Volume 34 - Article 14 | Pages 407–420  

Maternal labor force participation and differences by education in an urban birth cohort study - 1998-2010

By Natasha Pilkauskas, Jane Waldfogel, Jeanne Brooks-Gunn


Background: Maternal labor force participation has increased dramatically over the last 40 years, yet surprisingly little is known about longitudinal patterns of maternal labor force participation in the years after a birth, or how these patterns vary by education.

Objective: We document variation by maternal education in mothers’ labor force participation (timing, intensity, non-standard work, multiple job-holding) over the first nine years after the birth of a child.

Methods: We use the Fragile Families and Child Wellbeing Study (N~3000) to predict longitudinal labor force participation in a recent longitudinal sample of mothers who gave birth in large US cities between 1998 and 2000. Families were followed until children were age 9, through 2010.

Results: Labor force participation gradually increases in the years after birth for mothers with high school or less education, whereas for mothers with some college or more, participation increases between ages 1 and 3 and then remains mostly stable thereafter. Mothers with less than high school education have the highest rates of unemployment (actively seeking work), which remain high compared with all other education groups, whose unemployment declines over time. Compared with all other education groups, mothers with some college have the highest rates of labor force participation, but also high rates of part-time employment, non-standard work, and multiple job-holding.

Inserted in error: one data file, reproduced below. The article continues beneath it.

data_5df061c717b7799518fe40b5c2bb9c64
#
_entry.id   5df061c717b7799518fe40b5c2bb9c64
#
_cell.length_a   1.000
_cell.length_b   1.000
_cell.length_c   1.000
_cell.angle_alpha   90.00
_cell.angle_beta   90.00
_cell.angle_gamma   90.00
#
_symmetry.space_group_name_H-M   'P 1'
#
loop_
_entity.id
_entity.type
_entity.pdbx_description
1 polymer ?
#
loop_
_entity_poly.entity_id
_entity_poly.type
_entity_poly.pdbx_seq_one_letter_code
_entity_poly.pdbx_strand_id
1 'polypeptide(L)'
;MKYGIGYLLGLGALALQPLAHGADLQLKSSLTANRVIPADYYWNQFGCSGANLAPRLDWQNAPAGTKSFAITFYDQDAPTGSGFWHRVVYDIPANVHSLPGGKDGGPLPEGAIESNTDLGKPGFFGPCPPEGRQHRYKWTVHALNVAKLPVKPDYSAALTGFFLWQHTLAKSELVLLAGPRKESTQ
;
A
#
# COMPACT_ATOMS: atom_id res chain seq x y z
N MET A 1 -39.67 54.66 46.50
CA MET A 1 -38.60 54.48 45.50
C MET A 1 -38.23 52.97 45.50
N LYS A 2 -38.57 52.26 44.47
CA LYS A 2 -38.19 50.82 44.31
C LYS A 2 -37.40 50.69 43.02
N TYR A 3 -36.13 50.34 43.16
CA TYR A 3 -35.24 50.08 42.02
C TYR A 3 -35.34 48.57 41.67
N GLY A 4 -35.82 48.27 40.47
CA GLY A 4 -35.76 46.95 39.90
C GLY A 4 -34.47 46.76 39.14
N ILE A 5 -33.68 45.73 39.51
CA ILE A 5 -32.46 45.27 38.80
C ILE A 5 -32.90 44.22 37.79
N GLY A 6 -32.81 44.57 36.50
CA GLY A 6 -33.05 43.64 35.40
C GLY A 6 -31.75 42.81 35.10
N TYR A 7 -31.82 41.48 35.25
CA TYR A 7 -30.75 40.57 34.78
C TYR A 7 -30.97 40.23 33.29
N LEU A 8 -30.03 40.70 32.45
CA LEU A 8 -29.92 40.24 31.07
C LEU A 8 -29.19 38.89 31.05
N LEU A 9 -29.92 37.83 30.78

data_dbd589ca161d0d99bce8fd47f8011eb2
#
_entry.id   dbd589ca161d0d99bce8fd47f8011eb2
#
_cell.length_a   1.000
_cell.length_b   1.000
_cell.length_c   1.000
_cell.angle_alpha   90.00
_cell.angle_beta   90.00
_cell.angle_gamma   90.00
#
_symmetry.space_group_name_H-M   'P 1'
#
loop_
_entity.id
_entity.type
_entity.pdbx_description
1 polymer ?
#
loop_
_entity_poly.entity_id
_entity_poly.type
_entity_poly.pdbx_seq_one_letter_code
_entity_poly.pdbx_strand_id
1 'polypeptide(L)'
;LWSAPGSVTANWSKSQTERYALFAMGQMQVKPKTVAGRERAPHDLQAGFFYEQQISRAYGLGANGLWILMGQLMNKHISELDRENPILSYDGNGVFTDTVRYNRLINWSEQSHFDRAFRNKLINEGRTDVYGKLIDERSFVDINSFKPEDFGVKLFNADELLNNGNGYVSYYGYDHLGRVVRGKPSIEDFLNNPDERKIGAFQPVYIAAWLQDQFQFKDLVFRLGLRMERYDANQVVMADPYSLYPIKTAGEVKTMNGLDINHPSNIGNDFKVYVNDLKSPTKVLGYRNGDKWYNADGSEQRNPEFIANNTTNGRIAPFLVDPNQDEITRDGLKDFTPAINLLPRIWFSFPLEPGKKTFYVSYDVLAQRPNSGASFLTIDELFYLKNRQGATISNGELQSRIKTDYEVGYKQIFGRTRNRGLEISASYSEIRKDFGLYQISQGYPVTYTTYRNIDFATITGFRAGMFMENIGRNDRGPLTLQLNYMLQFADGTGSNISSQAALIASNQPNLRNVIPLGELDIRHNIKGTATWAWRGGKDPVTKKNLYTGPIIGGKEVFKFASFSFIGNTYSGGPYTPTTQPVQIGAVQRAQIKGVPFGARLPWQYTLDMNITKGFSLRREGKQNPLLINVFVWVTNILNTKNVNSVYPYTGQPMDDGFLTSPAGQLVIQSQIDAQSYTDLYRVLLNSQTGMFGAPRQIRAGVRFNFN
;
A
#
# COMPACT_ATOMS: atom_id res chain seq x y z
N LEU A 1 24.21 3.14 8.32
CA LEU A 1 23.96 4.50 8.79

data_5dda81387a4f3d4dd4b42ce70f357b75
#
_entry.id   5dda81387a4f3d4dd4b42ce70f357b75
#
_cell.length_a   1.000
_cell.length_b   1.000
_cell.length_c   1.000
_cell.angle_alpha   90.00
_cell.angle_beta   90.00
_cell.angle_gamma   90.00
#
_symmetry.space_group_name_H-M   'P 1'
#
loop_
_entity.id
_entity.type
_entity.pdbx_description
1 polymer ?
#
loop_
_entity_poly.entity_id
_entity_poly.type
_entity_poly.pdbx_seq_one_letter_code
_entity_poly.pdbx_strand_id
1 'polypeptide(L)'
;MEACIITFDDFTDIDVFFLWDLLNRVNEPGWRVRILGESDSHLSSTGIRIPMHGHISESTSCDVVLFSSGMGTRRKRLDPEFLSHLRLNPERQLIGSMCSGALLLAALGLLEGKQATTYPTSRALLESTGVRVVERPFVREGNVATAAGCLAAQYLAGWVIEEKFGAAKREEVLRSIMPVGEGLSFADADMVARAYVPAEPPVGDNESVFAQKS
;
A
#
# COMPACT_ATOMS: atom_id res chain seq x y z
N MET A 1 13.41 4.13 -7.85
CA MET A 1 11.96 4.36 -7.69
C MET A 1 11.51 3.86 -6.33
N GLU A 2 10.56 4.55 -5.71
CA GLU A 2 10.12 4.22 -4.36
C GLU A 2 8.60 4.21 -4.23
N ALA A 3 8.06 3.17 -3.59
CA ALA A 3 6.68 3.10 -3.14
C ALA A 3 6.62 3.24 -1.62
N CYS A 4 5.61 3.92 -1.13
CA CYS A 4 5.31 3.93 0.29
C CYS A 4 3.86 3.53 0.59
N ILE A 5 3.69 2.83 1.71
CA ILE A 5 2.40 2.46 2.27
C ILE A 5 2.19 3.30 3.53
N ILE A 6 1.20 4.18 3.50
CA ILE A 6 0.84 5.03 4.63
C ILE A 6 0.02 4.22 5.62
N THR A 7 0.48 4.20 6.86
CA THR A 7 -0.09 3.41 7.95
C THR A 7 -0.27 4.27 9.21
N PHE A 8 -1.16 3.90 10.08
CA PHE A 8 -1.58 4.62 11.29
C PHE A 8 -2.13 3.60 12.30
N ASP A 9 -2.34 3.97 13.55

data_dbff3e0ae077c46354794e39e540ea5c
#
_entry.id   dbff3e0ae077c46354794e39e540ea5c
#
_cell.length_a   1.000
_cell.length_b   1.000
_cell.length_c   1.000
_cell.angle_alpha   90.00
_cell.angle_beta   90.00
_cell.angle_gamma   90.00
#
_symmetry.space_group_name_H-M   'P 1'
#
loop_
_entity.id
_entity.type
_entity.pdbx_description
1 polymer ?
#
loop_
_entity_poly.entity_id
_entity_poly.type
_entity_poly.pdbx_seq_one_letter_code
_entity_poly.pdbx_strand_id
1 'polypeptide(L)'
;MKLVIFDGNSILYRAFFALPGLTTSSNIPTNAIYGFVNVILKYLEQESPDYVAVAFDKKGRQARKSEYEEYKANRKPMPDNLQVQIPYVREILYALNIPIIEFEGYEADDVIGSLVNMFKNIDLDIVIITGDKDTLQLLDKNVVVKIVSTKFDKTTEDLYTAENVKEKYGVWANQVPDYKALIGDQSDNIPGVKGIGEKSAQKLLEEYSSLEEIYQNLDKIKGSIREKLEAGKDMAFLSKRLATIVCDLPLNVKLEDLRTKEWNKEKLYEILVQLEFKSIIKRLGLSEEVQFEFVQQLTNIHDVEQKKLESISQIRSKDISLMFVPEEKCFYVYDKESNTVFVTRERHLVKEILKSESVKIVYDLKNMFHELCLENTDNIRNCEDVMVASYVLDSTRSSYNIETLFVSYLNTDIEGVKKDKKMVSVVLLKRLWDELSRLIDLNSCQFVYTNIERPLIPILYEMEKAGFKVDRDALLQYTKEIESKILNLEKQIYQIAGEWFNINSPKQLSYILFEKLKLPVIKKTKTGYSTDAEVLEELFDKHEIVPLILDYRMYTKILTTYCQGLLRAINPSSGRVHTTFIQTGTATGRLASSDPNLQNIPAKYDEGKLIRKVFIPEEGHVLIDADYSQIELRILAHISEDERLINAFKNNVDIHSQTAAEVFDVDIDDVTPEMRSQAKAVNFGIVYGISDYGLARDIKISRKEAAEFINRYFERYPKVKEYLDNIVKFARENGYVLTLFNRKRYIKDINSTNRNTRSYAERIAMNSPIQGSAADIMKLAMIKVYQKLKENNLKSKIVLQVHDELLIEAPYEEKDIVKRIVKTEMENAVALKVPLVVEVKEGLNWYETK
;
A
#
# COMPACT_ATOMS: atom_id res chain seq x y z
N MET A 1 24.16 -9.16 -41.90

Contribution: Simple conceptualizations of labor force participation do not fully capture the dynamics of labor force attachment for mothers in terms of intensity, timing of entry, and type of work hours, as well as differences by maternal education.

Author's Affiliation

Other articles by the same author/authors in Demographic Research

The magnitude and timing of grandparental coresidence during childhood in the United States
Volume 37 - Article 52

Three-generation family households in early childhood: Comparisons between the United States, the United Kingdom, and Australia
Volume 30 - Article 60

Most recent similar articles in Demographic Research

Educational reproduction in Sweden: A replication of Skopek and Leopold 2020 using Swedish data
Volume 48 - Article 25    | Keywords: differential fertility, education, prospective models, reproduction, social mobility, Sweden

A register-based account of period trends in union prevalence, entries, and exits by educational level for men and women in Finland
Volume 48 - Article 14    | Keywords: cohabitation, divorce, education, Finland, marriage, register data, trends, union dissolution

Adolescent fertility and high school completion in Chile: Exploring gender differences
Volume 47 - Article 31    | Keywords: adolescent fertility, Chile, education, gender, Latin America, propensity score, selectivity

Women's economic empowerment in sub-Saharan Africa: Evidence from cross-national population data
Volume 47 - Article 15    | Keywords: agency, Demographic and Health Surveys (DHS), economic growth, education, employment, sub-Saharan Africa, women's economic independence

Fertility among better-off women in sub-Saharan Africa: Nearing late transition levels across the region
Volume 46 - Article 29    | Keywords: education, fertility, fertility differentials, international comparison, socioeconomic status, sub-Saharan Africa